During the ME period all English diphthongs turned into monophthongs and thus the OE system of diphthongs disintegrated, but parallely in the same period a group of new diphthongs was developed having as a resource vocalization of fricatives y, y’, x, x’. In OE the first pair was spelt through the letter з, the second pair – through the letter h, but in ME the diagraph h was introduced to reflect x, x’. Of these 3 fricatives 2 were palatal x’, y’, the palatal fricatives in combination with a preceded vowel yielded diphthongs in i, and velar fricatives yield in u. It is supposed that palatal x’, y’ were the first to be involved into the process of vocalization: the first of them began to vocalize in OE, the second x’ in the beginning of the ME. The OE combination æy’ developed in the ME into the diphthongs ai and ey’ – ei (dæg-dai) in ME texts there can be found the cases of the intermediate state of vocalization reflected in spelling mæig, dæiз. Here the weakened palatal y’ is preceded by the newly developed vocalic glide i. it should be mentioned that the diphthong ai and ei were very similar to their phonetic features and soon they merged, which explains modern pronunciation of the words: say, day, lay, may. Originally, they had the diphthong ai. The palatal fricative x’ usually occurred after the close vowel I together with which it didn’t produce a diphthong but a long monophthong i: (cniht-kniht, knixt-kni:t). Even if x’ occurred open vowels the final results of its vocalization through the gradual stage of it’s development was the same (heah-heihhigh(hi: )). Non palatal fricatives x, y were usually preceded by Λ or o. after their vocalization there developed 2 diphthongs: au and ou (ay-aw-au, oy-ow-ou). Here again the intermediate stage of vocalization of y into u, which was w (drayan-drawen-drauen). If y was preceded by the close u, vocalization resulted in the development of the long monopthong u: (fluyol-flu:l). velar y could be vocalized after l, r (boryah-borəu). the vocalized fricatives x together with the preceding vowel produced diphthong au and ou (brohte-broute). Of the 4 fricatives above mentioned x was the latest to be vocalized and it’s change was not of a universal character. Alongside u glide serving as the second element of the diphthong au, ou it could also developed into another fricative which was f (laugh, rough, enough) or remanded unchanged. Thus, during the OE period the OE system of diphthong was superseded by a new system. OE diphthongs of the ea or eo type had the second element open or half open, while in the new diphthong of the ai or au type it was close. Thus, numerous qualitative and quantitative changes of the ME period affected all kinds of vowel phonems. In the process of these changes short vowels tended to became wild and long vowels-narrow. All OE diphthongs became monothongs. Instead on the bases of vocalized fricatives a new system was developed. These new diphthongs were: ai, ei, au, oy. In ME vowel length lost its phonemic value and as a result a strickt system of long and short vowels disappeared. The system of ME monophthongs appeared.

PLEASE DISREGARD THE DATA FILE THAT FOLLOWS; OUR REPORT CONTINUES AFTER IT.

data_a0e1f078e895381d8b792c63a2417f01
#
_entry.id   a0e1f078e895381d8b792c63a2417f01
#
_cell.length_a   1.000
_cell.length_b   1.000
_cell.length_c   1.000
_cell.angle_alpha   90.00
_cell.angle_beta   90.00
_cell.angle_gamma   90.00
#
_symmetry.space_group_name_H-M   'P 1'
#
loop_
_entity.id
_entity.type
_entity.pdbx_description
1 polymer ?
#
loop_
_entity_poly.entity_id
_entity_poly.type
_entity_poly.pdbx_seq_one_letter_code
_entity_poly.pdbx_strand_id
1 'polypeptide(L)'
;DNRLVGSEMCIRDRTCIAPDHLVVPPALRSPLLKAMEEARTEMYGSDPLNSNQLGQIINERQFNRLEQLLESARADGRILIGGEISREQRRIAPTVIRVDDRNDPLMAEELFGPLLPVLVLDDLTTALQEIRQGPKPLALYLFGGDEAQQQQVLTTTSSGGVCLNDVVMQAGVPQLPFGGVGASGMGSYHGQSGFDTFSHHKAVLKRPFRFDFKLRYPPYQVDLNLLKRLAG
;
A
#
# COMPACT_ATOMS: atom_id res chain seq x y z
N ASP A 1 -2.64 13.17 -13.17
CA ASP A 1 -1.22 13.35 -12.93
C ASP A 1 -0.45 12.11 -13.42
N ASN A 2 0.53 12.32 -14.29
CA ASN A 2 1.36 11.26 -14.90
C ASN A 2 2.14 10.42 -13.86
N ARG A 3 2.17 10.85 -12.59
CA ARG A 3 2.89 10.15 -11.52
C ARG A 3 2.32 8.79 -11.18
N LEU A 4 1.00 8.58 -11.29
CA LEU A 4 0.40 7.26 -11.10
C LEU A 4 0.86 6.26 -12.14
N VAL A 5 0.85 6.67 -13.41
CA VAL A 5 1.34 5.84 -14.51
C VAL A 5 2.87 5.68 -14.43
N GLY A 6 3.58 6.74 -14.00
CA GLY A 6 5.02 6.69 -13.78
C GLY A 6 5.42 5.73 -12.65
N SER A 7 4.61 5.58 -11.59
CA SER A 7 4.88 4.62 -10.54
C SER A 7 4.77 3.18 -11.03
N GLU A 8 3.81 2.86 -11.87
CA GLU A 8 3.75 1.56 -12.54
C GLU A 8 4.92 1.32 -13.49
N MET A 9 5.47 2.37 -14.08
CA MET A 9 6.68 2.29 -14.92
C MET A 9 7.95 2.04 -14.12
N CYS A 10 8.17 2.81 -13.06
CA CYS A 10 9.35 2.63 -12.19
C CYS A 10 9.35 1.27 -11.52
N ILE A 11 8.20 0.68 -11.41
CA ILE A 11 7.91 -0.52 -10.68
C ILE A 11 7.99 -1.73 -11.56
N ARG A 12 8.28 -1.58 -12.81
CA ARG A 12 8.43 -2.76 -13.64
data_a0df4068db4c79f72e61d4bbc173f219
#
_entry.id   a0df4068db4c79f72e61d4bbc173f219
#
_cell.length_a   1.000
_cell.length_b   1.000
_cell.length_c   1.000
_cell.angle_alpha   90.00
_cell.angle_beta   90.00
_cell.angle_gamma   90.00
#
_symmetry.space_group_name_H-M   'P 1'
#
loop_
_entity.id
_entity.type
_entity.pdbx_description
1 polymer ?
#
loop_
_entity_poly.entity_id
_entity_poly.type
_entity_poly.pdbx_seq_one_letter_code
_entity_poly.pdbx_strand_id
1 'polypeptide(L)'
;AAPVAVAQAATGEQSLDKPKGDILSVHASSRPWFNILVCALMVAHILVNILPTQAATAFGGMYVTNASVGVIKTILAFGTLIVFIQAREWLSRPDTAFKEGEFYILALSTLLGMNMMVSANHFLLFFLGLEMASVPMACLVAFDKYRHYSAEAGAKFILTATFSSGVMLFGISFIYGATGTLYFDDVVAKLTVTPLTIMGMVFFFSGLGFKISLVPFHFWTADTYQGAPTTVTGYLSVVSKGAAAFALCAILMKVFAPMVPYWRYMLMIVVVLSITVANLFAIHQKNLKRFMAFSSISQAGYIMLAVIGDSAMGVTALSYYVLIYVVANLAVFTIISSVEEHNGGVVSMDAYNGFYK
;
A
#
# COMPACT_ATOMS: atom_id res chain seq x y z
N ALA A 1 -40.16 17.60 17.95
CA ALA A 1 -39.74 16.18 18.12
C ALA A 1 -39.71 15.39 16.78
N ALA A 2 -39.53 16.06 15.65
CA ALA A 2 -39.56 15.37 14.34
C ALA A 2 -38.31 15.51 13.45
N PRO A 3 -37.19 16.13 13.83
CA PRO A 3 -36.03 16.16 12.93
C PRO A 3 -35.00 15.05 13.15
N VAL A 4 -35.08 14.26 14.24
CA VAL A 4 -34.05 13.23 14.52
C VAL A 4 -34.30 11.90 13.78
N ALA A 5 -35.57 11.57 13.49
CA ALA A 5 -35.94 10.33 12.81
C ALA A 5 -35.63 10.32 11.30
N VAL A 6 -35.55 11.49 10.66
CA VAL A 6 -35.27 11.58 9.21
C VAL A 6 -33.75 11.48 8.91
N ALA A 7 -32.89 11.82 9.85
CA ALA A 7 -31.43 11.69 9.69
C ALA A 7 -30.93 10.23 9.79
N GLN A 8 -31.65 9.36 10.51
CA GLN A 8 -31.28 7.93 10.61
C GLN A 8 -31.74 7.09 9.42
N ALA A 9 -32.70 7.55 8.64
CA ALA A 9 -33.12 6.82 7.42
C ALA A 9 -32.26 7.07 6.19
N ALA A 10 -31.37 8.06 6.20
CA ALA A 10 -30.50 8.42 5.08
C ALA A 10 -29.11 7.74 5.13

Middle English dialect.

During the ME period the whole system of OE vowel suffered considerable changes either quantitative or qualitative. Quite often these changes had dialectal peculiarities. In ME old-English dialects regrouped in accordance with their geographical position. There were the fallowing essential groups: the northern dialects : it had developed from OE Northumbrian dialect. In ME it also comprised the dialects from Yorkshire and Lancashire. The midland dialect: they had developed from Mercian dialect. It was represented in ME by 2 main areas – east and west midland. The southern dialect: it comprised OE Kentish, west-Saxon, east-sakson dialects. East-Saxon dialect was not important in OE, but it became very important in ME, since it was the part of London dialect and it established its priority over other dialects.